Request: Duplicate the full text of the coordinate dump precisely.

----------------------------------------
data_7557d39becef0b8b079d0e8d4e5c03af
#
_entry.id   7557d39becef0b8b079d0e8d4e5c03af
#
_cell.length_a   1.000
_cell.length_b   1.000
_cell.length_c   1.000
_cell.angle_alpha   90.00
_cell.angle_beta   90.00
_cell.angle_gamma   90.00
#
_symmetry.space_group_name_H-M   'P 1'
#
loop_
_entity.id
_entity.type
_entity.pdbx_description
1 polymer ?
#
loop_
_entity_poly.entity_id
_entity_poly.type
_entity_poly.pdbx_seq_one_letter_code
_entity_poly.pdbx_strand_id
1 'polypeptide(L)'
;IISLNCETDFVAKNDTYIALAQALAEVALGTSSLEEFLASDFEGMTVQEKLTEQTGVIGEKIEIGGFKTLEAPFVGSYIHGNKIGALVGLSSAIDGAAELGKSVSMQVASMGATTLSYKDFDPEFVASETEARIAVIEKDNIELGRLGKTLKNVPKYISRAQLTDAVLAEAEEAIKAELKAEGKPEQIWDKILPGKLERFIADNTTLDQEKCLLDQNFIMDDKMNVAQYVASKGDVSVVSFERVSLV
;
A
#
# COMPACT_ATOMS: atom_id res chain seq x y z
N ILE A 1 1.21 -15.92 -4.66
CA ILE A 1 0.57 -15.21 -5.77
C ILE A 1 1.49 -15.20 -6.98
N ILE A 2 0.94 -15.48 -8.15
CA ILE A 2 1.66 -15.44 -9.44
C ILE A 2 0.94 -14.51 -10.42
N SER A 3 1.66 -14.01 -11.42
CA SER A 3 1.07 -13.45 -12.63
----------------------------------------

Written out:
data_7557d39becef0b8b079d0e8d4e5c03af
#
_entry.id   7557d39becef0b8b079d0e8d4e5c03af
#
_cell.length_a   1.000
_cell.length_b   1.000
_cell.length_c   1.000
_cell.angle_alpha   90.00
_cell.angle_beta   90.00
_cell.angle_gamma   90.00
#
_symmetry.space_group_name_H-M   'P 1'
#
loop_
_entity.id
_entity.type
_entity.pdbx_description
1 polymer ?
#
loop_
_entity_poly.entity_id
_entity_poly.type
_entity_poly.pdbx_seq_one_letter_code
_entity_poly.pdbx_strand_id
1 'polypeptide(L)'
;IISLNCETDFVAKNDTYIALAQALAEVALGTSSLEEFLASDFEGMTVQEKLTEQTGVIGEKIEIGGFKTLEAPFVGSYIHGNKIGALVGLSSAIDGAAELGKSVSMQVASMGATTLSYKDFDPEFVASETEARIAVIEKDNIELGRLGKTLKNVPKYISRAQLTDAVLAEAEEAIKAELKAEGKPEQIWDKILPGKLERFIADNTTLDQEKCLLDQNFIMDDKMNVAQYVASKGDVSVVSFERVSLV
;
A
#
# COMPACT_ATOMS: atom_id res chain seq x y z
N ILE A 1 1.21 -15.92 -4.66
CA ILE A 1 0.57 -15.21 -5.77
C ILE A 1 1.49 -15.20 -6.98
N ILE A 2 0.94 -15.48 -8.15
CA ILE A 2 1.66 -15.44 -9.44
C ILE A 2 0.94 -14.51 -10.42
N SER A 3 1.66 -14.01 -11.42
CA SER A 3 1.07 -13.45 -12.63